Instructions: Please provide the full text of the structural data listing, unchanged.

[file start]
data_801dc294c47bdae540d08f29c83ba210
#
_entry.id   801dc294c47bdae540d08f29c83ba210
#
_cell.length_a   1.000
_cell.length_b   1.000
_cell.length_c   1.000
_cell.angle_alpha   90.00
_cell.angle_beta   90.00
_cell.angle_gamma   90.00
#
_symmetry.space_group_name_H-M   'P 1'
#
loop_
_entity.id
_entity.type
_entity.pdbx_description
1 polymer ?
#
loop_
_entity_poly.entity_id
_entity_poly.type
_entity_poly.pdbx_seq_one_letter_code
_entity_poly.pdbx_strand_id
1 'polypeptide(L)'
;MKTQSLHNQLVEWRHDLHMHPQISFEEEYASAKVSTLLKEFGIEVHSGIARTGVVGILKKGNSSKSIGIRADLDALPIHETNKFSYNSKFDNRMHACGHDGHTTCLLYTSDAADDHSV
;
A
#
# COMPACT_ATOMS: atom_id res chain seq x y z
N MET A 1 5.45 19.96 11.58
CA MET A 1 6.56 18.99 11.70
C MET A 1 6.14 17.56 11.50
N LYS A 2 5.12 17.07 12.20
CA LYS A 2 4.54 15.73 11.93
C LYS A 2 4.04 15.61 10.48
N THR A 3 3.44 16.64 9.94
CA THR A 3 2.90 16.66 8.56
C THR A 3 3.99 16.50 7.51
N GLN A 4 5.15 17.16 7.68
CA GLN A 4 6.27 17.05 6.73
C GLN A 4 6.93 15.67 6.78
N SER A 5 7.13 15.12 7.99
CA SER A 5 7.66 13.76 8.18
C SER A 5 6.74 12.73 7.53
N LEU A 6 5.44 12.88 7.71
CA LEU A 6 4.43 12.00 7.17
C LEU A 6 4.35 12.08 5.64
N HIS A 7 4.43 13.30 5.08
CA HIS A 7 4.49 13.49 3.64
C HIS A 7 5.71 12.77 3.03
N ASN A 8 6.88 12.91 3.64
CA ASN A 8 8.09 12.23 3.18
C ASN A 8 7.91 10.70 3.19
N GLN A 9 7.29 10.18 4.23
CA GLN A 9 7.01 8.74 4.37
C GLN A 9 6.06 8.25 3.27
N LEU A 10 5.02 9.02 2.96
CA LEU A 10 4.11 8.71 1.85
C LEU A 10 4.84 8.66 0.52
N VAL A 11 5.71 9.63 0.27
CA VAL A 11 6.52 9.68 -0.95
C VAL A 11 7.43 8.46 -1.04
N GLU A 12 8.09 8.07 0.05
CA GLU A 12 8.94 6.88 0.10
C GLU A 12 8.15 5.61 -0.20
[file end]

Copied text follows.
data_801dc294c47bdae540d08f29c83ba210
#
_entry.id   801dc294c47bdae540d08f29c83ba210
#
_cell.length_a   1.000
_cell.length_b   1.000
_cell.length_c   1.000
_cell.angle_alpha   90.00
_cell.angle_beta   90.00
_cell.angle_gamma   90.00
#
_symmetry.space_group_name_H-M   'P 1'
#
loop_
_entity.id
_entity.type
_entity.pdbx_description
1 polymer ?
#
loop_
_entity_poly.entity_id
_entity_poly.type
_entity_poly.pdbx_seq_one_letter_code
_entity_poly.pdbx_strand_id
1 'polypeptide(L)'
;MKTQSLHNQLVEWRHDLHMHPQISFEEEYASAKVSTLLKEFGIEVHSGIARTGVVGILKKGNSSKSIGIRADLDALPIHETNKFSYNSKFDNRMHACGHDGHTTCLLYTSDAADDHSV
;
A
#
# COMPACT_ATOMS: atom_id res chain seq x y z
N MET A 1 5.45 19.96 11.58
CA MET A 1 6.56 18.99 11.70
C MET A 1 6.14 17.56 11.50
N LYS A 2 5.12 17.07 12.20
CA LYS A 2 4.54 15.73 11.93
C LYS A 2 4.04 15.61 10.48
N THR A 3 3.44 16.64 9.94
CA THR A 3 2.90 16.66 8.56
C THR A 3 3.99 16.50 7.51
N GLN A 4 5.15 17.16 7.68
CA GLN A 4 6.27 17.05 6.73
C GLN A 4 6.93 15.67 6.78
N SER A 5 7.13 15.12 7.99
CA SER A 5 7.66 13.76 8.18
C SER A 5 6.74 12.73 7.53
N LEU A 6 5.44 12.88 7.71
CA LEU A 6 4.43 12.00 7.17
C LEU A 6 4.35 12.08 5.64
N HIS A 7 4.43 13.30 5.08
CA HIS A 7 4.49 13.49 3.64
C HIS A 7 5.71 12.77 3.03
N ASN A 8 6.88 12.91 3.64
CA ASN A 8 8.09 12.23 3.18
C ASN A 8 7.91 10.70 3.19
N GLN A 9 7.29 10.18 4.23
CA GLN A 9 7.01 8.74 4.37
C GLN A 9 6.06 8.25 3.27
N LEU A 10 5.02 9.02 2.96
CA LEU A 10 4.11 8.71 1.85
C LEU A 10 4.84 8.66 0.52
N VAL A 11 5.71 9.63 0.27
CA VAL A 11 6.52 9.68 -0.95
C VAL A 11 7.43 8.46 -1.04
N GLU A 12 8.09 8.07 0.05
CA GLU A 12 8.94 6.88 0.10
C GLU A 12 8.15 5.61 -0.20